A Brief History of VAT
VAT: it’s that little extra tacked onto the price tags of almost all the items we buy. Everywhere yet often unnoticed, it’s become a pillar of modern tax systems.
What you might be surprised to hear is that it wasn’t always like this. In the last 70 years, VAT has gone from an obscure idea to a crucial source of tax revenue in over 160 countries.
Read on to find out how VAT was invented, why it spread so rapidly around the world, and the controversies that it managed to generate along the way.
What exactly is VAT?
Value-added tax (VAT) is levied on the value added at each stage of the production and distribution of goods and services.
Companies can pass their VAT burden along to the next company in the production cycle. This means the end consumer is the one who ultimately pays the tax, which is collected for the government by the business selling the product or service.
VAT is typically shown as a percentage of the final price, and applies to most goods and services, with only a few categories exempted.
The origins of VAT
The concept of VAT can be traced back to two key intellectual pioneers in the early 20th century who wanted to make their tax systems more efficient and fairer.
Wilhelm von Siemens, a German industrialist, proposed the VAT system as a way to resolve the country’s problem of “cascading taxes”. This is where separate taxes at each stage of production and distribution distort the market and lead to higher prices for consumers.
Thomas S. Adams, an American economist and policymaker, advocated VAT to the U.S. Congress in the 1920s. He argued it would be a more efficient and fairer way to raise revenue. However, his proposal was rejected by populist politicians.
Ultimately, it wasn’t until April 10, 1954, that a country introduced a truly modern system of VAT. This happened in France, under President René Coty, with tax official Maurice Lauré generally being credited with devising and implementing their VAT system.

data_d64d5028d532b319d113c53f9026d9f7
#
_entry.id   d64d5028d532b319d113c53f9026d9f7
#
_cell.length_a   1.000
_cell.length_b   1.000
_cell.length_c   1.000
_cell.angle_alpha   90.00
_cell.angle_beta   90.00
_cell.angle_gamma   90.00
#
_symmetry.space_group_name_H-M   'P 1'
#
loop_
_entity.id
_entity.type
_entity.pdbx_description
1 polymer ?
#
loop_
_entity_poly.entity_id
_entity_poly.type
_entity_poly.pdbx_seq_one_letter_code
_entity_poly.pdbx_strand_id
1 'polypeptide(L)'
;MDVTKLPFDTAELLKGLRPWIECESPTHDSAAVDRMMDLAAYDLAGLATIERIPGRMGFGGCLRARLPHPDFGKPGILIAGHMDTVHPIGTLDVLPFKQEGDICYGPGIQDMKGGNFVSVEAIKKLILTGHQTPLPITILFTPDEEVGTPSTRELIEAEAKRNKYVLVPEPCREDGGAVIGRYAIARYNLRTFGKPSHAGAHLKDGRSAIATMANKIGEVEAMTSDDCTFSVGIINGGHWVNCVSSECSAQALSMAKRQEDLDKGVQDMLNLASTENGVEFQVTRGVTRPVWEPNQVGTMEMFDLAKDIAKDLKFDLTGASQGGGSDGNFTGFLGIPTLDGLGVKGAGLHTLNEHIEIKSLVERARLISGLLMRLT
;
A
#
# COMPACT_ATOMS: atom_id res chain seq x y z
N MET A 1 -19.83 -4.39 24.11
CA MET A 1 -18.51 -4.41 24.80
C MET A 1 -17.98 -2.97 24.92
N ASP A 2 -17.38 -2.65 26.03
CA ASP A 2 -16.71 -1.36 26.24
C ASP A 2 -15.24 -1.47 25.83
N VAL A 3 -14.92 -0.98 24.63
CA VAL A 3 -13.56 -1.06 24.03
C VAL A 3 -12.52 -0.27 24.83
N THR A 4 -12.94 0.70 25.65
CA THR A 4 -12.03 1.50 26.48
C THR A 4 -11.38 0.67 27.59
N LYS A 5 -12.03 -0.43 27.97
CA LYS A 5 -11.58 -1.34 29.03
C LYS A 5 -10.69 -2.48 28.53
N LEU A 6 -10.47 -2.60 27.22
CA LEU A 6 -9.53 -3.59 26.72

As VAT replaced a complex tax on production, it simplified France’s tax system.
VAT was also designed to be fairer than previous taxes, which were often criticized for creating loopholes and unfairly favoring the rich.
Some critics at the time even went as far as to describe the French tax system as the “vampiric state”.
The spread of VAT in the EU and beyond
Other European countries soon followed France's lead and implemented their own VAT systems. By the end of the 1970s, VAT had become a common tax in many European countries.
A key reason for VAT spreading so quickly is that it became central to the efforts of the EEC (now the EU) to harmonize trade between member states. The EEC officially adopted the VAT system in 1977 and made it a requirement for joining, encouraging many European countries to do so. Today, member states must have a VAT rate of at least 15% (although a few jurisdictions like the Canary Islands are exempt).
VAT also spread rapidly beyond the EU from the 1970s onwards. By 1989, 48 countries—mainly in Western Europe and Latin America, but also some developing countries—had adopted a VAT system.
VAT’s world conquest has only sped up since, thanks in part to being strongly advocated by the International Monetary Fund (IMF). It is now used by over 170 countries worldwide.
Interestingly, however, most non-EU countries have lower VAT rates than the average EU country. For example, the standard rate in Switzerland is 7.7%, and 10% in South Korea.
Controversies around VAT
As with all forms of taxation, there’s a longstanding debate about whether VAT is efficient and fair.
Many economists argue VAT is a relatively efficient way to raise vital public funds, with studies like this one showing that it harms growth less than income and corporate taxes. Proponents also say that it is simpler and easier to comply with than traditional sales taxes.
However, critics argue VAT poses an enormous burden for businesses and that it is a form of double taxation, as most countries that use the system also tax income. They also argue that by increasing the price of almost all consumer goods, VAT hits those on lower incomes disproportionately hard.
In response to such criticisms, the EU and others have reformed and streamlined their VAT systems over the years. However, as VAT rates also increased in most Western countries over the years, its critics are unlikely to be appeased.
The future of VAT
Despite these controversies, there’s little question that VAT is here to stay.
From its humble beginnings as an overlooked idea for simplifying consumer taxes, it now accounts for an average of around 20% of total tax revenues across the OECD. This makes it a vital source of cash for the many increasingly indebted countries out there.
So while governments will continue to reform and streamline their VAT systems, it’s unlikely to be replaced during our lifetime.
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